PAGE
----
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SUMMIT UNIVERSITY OFFA

GNS 111 : USE OF ENGLISH I (FIRST-SEMESTER)


DRAFT CURRICULUM

WEEK TOPIC SUB-TOPIC(S) OBJECTIVES

1 Lexical Morphemes: At the end of the lecture, students are expected


constituents Types and to:
of English Functions (i) list the types of morphemes alongside their
accompanying sub-types;
(ii) differentiate between the major types of
morpheme;
(iii) specify the meanings of morphemes in word
contexts;
(iv)use selected morphemes in acceptable
combinations;
(v) categorise morphemes according to their
structural functions ( i.e. divide complex words
into their component morphemes; and
(vi) Generate new words via affixation.
WEEK TOPIC SUB-TOPIC(S) OBJECTIVES

2 Nouns Types and At the end of the lecture, students are expected
Functions to:
(i) list the noun types in English;
(ii) differentiate between the major noun types;
(iii) use selected noun forms in a sentence and
identify their sub-class;
(iv) categorise nouns according to their
grammatical roles;
(v) state their functions as used in the sentence;
and
(vi) generate many words using the singular and
plural forms of nouns.
WEEK TOPIC SUB-TOPIC(S) OBJECTIVES

3 Verbs Types and At the end of the lecture, students are expected
functions to:
(i) define a verb;
(ii) enumerate different types of verbs;
(iii)employ selected verbs in different
contexts/sentences;
(iv)classify verbs according to their types and
functions;
(v)differentiate between the various forms in
which a verb can be used; and
(vi) give examples of verb types and use them in
correct sentences.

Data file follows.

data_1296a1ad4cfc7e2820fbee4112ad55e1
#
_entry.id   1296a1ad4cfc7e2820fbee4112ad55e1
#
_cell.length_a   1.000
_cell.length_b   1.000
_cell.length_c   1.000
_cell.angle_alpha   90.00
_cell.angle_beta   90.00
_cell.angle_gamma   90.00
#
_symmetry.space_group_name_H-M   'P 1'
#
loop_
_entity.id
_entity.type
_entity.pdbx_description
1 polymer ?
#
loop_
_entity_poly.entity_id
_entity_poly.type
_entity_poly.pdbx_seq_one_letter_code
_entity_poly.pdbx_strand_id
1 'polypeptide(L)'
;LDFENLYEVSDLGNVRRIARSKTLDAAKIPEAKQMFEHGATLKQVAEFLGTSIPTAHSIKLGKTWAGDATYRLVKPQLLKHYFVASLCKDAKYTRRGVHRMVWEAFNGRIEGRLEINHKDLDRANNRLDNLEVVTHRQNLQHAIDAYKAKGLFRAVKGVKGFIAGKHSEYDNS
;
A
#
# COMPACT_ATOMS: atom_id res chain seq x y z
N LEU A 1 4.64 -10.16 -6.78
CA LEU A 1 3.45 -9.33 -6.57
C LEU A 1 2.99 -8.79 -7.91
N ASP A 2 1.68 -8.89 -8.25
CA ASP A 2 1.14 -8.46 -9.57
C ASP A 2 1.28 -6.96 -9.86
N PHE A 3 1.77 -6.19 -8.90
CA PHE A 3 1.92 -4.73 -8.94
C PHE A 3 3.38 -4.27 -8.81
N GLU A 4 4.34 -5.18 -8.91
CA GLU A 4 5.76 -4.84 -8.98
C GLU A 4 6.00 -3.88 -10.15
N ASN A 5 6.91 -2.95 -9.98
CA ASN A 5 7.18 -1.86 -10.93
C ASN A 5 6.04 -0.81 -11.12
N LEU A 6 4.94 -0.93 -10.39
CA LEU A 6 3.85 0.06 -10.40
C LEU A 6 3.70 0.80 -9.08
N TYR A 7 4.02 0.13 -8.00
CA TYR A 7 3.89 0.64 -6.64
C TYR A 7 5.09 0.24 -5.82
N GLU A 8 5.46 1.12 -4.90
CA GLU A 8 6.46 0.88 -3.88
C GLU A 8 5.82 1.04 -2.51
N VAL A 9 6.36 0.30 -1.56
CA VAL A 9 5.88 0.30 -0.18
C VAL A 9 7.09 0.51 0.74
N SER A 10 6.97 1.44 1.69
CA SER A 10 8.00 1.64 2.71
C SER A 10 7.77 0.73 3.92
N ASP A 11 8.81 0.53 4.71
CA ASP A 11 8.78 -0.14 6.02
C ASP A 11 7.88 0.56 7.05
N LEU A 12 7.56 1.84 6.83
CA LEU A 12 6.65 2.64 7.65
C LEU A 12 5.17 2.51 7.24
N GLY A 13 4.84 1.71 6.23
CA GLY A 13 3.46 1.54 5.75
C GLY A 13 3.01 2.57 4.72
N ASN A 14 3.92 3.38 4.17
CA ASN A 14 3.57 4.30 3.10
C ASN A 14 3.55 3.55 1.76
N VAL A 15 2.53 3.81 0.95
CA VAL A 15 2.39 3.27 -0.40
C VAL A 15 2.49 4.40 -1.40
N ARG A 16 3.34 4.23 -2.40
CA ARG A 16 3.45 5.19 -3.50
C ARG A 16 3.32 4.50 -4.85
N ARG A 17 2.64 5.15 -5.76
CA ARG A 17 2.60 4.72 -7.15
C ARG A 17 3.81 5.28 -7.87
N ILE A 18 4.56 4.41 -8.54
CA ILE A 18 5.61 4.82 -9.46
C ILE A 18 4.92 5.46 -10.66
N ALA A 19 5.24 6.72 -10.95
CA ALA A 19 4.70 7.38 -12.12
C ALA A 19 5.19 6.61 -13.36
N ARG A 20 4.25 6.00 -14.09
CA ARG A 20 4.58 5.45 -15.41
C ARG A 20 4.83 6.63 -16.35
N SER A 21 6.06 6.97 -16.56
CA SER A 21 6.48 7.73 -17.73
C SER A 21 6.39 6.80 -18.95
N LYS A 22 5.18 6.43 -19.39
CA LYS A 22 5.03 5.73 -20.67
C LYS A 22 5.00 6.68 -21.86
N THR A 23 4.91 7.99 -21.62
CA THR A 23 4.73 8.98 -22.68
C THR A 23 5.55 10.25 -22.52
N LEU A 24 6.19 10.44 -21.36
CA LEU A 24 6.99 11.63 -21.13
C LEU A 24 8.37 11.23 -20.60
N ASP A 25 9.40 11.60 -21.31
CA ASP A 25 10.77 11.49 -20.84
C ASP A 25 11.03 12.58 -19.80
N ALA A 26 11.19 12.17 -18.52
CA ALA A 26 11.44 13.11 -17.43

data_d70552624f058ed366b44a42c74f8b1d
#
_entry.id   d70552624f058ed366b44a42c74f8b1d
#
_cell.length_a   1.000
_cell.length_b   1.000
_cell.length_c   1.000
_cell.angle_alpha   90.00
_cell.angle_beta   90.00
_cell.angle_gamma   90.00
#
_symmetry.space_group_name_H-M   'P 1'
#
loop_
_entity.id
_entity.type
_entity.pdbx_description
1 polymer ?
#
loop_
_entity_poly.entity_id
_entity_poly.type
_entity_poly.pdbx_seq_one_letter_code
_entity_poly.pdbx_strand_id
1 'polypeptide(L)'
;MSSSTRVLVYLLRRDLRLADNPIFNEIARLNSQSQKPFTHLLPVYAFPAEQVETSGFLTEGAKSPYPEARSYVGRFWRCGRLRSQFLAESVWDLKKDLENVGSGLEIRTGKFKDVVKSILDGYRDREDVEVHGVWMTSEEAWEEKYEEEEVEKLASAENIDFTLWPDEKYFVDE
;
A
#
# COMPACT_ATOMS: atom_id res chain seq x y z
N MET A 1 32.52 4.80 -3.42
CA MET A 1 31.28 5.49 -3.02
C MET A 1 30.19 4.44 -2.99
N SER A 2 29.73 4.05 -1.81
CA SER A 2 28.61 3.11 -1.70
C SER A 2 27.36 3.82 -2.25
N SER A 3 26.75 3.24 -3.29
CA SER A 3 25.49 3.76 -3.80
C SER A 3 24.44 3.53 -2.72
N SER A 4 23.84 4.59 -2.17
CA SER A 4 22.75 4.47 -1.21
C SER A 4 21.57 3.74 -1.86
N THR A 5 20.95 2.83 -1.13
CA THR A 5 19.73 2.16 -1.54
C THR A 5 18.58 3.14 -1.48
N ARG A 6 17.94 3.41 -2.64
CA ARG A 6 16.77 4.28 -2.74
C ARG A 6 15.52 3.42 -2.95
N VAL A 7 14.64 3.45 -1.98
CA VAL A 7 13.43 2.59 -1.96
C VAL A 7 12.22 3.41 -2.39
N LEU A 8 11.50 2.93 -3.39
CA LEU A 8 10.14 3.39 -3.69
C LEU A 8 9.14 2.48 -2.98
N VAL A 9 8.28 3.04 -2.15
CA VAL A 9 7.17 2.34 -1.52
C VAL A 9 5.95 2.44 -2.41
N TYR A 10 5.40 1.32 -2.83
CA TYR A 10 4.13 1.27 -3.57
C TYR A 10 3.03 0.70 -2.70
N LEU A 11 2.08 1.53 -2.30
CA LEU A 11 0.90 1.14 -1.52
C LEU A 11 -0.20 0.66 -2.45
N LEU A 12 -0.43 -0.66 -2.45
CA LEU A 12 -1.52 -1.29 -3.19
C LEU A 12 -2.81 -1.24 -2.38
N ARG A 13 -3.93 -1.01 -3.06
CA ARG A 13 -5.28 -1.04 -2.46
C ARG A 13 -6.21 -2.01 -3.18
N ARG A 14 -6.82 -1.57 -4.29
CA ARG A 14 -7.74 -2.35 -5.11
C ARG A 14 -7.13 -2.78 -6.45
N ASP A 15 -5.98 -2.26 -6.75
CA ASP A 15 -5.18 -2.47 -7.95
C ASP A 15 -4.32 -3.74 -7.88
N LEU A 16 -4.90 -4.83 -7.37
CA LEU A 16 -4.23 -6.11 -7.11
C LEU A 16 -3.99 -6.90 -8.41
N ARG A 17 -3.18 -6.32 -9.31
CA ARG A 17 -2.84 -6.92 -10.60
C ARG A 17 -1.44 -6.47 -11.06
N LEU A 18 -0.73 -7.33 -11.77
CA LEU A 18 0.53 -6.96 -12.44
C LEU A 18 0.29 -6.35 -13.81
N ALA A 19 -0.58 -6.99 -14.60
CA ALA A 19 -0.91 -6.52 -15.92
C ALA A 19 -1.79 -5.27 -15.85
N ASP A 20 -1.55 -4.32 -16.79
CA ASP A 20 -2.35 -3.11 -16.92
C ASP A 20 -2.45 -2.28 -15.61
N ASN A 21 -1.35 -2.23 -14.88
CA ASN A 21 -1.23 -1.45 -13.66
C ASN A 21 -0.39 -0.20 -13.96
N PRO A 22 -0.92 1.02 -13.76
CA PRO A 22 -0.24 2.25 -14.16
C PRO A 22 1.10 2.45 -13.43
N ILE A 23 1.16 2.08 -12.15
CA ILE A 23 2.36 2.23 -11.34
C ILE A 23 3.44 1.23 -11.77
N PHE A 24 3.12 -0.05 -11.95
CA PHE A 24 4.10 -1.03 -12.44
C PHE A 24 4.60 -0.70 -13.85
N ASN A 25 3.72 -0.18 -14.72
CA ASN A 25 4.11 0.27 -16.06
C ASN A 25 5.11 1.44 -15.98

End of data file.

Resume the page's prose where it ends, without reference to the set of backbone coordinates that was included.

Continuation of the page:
WEEK TOPIC SUB-TOPIC(S) OBJECTIVES

4 Adjectives Types and At the end of the lecture, students are expected
Functions of to:
Adjective (i) list the forms of Adjectives;
(ii) differentiate between sub-classes of adjective,
e.g. inherent/non-inherent; gradable/non-
gradable; stative/dynamic
(iii) use adjectives effectively in nominal groups;
(iv)show competence in the appropriate use of
adjectives in sentence formation; and;
(v) use all sub-classes of adjectives in acceptable
contexts.
WEEK TOPIC SUB-TOPIC(S) OBJECTIVES

5 Grammatical Classes and At the end of the lecture, students are expected
Words of Functions to:
English (i) mention the classes of function words in
English;
(ii) classify function words into their respective
syntactic categories;
(iii) use selected word correctly in given
grammatical slots;
(iv)distinguish between content words and
grammatical words;
(v) justify appropriateness of certain elements in
given grammatical slots; and
(vi) generate possible variants of grammatical
items in different items in different grammatical
contexts.
WEEK TOPIC SUB-TOPIC(S) OBJECTIVES

6 The phrase Types and At the end of the lecture, students are expected
as a syntactic functions to:
group (i) identify and list the phrase types;
(ii) differentiate between the major types of
phrase;
(iii) use selected words in acceptable structure to
show some phrasal elements;
(iv)categorise phrases according to their types;
(v) specify their constitutional structure; and